Having seen all six episodes, I'm still not sure why they approached the subject the way they did. The first four don't make any sense, even in retrospect. The best parts are the nods to the old series (such as the big wheeled bicycles and #6's house in The Village), Ian McKellen and the dash of romance.
I don't think you need to have seen the first four to get into the fifth episode. They do a decent job of reintroducing the characters, sometimes in greater depth than earlier, and reminding us of the plot elements (such as they were). Since I'd seen them, it's hard to say, but I was watching for that.
The original series is dated and not all the episodes work, but remains as a groundbreaking experiment that altered how we look at heroes and television. The remake... isn't. The attempts at disorientation and montage manipulation are just annoying. Worse, they're boring. The last two episodes largely abandon the attempt at confusion, making the narrative nearly linear.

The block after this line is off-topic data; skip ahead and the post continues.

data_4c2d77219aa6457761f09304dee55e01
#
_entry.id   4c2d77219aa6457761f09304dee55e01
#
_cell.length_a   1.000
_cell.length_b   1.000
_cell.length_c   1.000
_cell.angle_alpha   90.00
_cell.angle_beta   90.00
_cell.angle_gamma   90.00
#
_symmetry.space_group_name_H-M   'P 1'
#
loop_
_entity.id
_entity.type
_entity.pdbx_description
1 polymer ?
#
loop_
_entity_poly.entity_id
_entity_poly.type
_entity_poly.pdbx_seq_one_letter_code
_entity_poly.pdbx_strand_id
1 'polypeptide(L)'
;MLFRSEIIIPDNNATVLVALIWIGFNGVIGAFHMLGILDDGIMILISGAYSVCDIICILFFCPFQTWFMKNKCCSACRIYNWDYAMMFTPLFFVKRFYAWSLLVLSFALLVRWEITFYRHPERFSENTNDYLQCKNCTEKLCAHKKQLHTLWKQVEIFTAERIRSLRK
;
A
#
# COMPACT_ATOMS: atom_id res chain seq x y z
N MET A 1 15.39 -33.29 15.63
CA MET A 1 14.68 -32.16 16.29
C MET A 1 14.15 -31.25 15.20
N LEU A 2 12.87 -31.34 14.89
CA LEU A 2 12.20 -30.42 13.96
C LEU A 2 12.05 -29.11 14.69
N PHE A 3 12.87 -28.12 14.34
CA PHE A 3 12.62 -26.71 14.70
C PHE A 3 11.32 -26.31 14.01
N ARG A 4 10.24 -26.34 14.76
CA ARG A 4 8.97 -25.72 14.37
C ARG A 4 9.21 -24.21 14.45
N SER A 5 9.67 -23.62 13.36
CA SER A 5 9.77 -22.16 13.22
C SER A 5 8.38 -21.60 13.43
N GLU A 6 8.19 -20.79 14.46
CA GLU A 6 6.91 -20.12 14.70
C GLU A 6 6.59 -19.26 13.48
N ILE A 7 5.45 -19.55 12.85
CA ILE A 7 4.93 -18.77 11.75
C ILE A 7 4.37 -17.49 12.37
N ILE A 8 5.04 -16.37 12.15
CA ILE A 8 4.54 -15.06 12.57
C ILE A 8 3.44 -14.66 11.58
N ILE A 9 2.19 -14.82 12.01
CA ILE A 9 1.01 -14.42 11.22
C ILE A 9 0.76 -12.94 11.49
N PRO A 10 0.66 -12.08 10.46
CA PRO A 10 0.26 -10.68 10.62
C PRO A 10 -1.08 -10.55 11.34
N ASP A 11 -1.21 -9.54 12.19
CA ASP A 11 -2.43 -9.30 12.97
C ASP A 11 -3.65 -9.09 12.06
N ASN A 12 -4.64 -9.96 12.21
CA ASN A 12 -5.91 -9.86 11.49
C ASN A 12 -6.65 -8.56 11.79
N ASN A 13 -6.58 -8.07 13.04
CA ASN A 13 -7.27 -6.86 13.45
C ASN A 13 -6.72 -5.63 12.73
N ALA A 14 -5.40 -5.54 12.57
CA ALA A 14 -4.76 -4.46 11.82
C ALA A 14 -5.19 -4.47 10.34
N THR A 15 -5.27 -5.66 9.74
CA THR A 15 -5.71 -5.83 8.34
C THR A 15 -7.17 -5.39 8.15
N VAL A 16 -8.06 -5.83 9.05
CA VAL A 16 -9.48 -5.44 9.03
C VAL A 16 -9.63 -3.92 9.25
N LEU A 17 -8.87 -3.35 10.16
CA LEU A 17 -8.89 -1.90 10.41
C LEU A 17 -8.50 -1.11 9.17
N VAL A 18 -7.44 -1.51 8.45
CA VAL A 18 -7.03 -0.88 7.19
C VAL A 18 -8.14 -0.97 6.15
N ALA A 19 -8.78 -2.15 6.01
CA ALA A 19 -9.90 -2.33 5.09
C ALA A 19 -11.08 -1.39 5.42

The web site has the producer explaining what was going on, episode by episode, which I haven't seen but look okay. They'll probably be extras on the DVD. AMC is desperately trying to be an interactive cable channel. They're a decade too late to be on the cutting edge of this. As is often the case, the strength of their product is the weakness in their strategy: It's hard to get people to comment during real time when the material is largely recorded or downloaded later. I wish them well, but haven't done irc or liveblogging on my current computer or internet connection.
AMC is showing the last two episodes in a block tonight (Thurs) and all six will be repeated. Presumably, they'll be on DVD fairly soon. No real hurry, except to have seen them before spoilers become common.